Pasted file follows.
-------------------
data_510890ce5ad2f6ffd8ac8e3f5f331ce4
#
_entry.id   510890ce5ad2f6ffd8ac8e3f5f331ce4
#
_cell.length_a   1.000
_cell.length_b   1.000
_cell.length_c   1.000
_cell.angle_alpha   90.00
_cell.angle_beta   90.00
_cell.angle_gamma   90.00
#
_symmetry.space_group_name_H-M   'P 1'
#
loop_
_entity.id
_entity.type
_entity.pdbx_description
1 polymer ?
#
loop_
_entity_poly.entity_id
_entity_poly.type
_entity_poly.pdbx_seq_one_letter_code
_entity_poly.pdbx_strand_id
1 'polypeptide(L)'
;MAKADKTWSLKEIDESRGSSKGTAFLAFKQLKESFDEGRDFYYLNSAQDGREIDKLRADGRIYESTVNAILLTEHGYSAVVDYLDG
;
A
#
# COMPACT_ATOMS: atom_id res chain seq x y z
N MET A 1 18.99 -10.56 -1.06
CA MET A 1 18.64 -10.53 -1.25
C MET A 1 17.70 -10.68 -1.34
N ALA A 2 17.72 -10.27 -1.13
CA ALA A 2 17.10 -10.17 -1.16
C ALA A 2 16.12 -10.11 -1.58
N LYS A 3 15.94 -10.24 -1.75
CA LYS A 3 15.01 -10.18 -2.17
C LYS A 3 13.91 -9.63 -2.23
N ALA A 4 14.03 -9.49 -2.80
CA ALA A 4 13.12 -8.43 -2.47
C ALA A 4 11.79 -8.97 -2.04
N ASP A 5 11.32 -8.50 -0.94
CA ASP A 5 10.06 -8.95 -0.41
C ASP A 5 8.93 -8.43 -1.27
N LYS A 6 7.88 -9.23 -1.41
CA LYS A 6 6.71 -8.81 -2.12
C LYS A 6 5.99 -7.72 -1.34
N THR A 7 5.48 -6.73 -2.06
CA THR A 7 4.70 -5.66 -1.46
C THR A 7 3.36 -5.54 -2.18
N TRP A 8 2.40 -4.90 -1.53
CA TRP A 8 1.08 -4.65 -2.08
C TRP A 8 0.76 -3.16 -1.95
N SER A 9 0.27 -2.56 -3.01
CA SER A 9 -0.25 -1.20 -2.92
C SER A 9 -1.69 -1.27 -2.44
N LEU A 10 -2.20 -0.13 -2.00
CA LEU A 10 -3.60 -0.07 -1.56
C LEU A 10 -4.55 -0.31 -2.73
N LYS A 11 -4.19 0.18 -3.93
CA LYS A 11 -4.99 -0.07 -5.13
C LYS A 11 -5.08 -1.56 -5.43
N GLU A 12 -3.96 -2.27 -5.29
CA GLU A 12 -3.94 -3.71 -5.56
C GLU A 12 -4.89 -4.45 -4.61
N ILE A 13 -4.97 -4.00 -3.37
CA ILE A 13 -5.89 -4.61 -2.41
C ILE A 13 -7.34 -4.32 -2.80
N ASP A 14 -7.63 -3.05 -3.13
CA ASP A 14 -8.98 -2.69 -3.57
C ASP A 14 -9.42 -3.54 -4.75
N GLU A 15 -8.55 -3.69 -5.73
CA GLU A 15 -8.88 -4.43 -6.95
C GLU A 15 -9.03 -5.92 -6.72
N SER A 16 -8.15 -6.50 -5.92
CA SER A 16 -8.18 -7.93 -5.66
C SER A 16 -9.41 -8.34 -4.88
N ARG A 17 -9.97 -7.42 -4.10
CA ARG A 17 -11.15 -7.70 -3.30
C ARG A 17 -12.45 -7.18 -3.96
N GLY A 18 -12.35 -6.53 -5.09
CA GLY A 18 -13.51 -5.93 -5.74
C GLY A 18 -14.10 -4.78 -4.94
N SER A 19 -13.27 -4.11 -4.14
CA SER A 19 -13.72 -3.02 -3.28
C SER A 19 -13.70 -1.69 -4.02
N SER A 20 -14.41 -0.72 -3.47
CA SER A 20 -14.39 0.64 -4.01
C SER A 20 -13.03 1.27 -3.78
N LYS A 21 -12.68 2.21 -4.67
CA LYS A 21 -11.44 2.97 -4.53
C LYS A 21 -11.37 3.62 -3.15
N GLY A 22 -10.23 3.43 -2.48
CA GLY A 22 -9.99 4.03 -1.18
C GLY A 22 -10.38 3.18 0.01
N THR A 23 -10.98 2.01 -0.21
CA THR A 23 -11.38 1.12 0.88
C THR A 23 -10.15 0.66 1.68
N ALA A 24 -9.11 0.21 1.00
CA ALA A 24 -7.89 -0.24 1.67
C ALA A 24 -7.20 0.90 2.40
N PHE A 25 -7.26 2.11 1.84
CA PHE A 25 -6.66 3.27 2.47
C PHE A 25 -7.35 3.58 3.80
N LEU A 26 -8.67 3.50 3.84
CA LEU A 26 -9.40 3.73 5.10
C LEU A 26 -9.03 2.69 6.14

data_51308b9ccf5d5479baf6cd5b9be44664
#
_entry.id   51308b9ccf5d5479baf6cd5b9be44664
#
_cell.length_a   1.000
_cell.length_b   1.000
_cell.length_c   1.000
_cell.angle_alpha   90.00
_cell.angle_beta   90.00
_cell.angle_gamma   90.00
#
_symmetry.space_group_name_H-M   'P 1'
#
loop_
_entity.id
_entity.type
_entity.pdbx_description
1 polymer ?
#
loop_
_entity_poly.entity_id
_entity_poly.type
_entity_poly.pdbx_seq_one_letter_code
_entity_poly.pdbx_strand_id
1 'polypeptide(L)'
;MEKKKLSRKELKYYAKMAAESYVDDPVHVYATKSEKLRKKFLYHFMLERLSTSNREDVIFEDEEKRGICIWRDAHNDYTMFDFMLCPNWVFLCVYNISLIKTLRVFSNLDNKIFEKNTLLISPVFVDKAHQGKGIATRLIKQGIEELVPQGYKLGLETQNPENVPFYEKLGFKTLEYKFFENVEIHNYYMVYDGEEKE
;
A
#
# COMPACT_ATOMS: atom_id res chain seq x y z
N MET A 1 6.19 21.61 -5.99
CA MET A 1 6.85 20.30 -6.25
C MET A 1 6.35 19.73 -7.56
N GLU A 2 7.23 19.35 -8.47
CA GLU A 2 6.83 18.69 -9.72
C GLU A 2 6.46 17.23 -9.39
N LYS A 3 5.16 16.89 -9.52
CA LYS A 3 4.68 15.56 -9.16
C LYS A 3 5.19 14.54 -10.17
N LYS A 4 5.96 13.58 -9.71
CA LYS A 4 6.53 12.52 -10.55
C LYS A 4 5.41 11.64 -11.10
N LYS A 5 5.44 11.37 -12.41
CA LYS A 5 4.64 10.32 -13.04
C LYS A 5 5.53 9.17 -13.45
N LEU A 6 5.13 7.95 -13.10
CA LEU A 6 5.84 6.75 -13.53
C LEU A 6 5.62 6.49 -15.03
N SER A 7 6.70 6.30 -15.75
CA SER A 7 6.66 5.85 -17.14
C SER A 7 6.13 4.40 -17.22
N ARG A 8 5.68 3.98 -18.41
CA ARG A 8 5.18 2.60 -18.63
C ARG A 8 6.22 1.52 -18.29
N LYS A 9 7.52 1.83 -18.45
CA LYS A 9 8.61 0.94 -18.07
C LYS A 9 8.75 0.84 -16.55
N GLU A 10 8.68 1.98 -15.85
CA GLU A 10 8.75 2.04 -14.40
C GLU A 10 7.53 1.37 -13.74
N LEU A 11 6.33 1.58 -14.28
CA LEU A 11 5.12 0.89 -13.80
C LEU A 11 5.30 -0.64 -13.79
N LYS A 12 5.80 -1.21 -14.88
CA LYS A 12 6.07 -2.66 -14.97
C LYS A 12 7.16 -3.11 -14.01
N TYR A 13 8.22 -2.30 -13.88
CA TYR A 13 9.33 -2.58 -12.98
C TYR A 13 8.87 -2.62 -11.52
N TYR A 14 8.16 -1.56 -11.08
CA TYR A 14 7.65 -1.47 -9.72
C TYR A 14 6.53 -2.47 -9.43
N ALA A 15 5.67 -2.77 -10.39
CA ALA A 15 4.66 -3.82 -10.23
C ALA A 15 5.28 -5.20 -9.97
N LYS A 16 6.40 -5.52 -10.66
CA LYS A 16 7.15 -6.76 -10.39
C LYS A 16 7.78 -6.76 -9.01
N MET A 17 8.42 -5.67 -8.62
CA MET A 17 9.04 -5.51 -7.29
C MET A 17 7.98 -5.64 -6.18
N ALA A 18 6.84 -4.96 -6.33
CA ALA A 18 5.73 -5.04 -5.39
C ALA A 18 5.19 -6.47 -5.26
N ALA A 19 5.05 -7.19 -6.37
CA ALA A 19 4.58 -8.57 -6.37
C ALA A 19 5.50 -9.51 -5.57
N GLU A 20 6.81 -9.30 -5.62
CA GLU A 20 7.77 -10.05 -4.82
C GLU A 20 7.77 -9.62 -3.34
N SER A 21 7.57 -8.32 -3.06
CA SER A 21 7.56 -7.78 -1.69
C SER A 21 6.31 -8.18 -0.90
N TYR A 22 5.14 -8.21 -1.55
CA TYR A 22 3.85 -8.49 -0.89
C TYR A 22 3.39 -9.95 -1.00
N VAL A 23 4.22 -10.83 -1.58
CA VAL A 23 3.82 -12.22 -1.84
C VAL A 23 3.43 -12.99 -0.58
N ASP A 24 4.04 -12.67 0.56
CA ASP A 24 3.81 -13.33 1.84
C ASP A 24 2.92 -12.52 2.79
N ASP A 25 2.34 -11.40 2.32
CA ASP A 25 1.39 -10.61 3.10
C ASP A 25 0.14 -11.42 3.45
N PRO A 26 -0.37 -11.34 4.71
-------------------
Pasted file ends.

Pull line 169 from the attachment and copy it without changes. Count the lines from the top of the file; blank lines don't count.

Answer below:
N LEU A 11 6.33 1.58 -14.28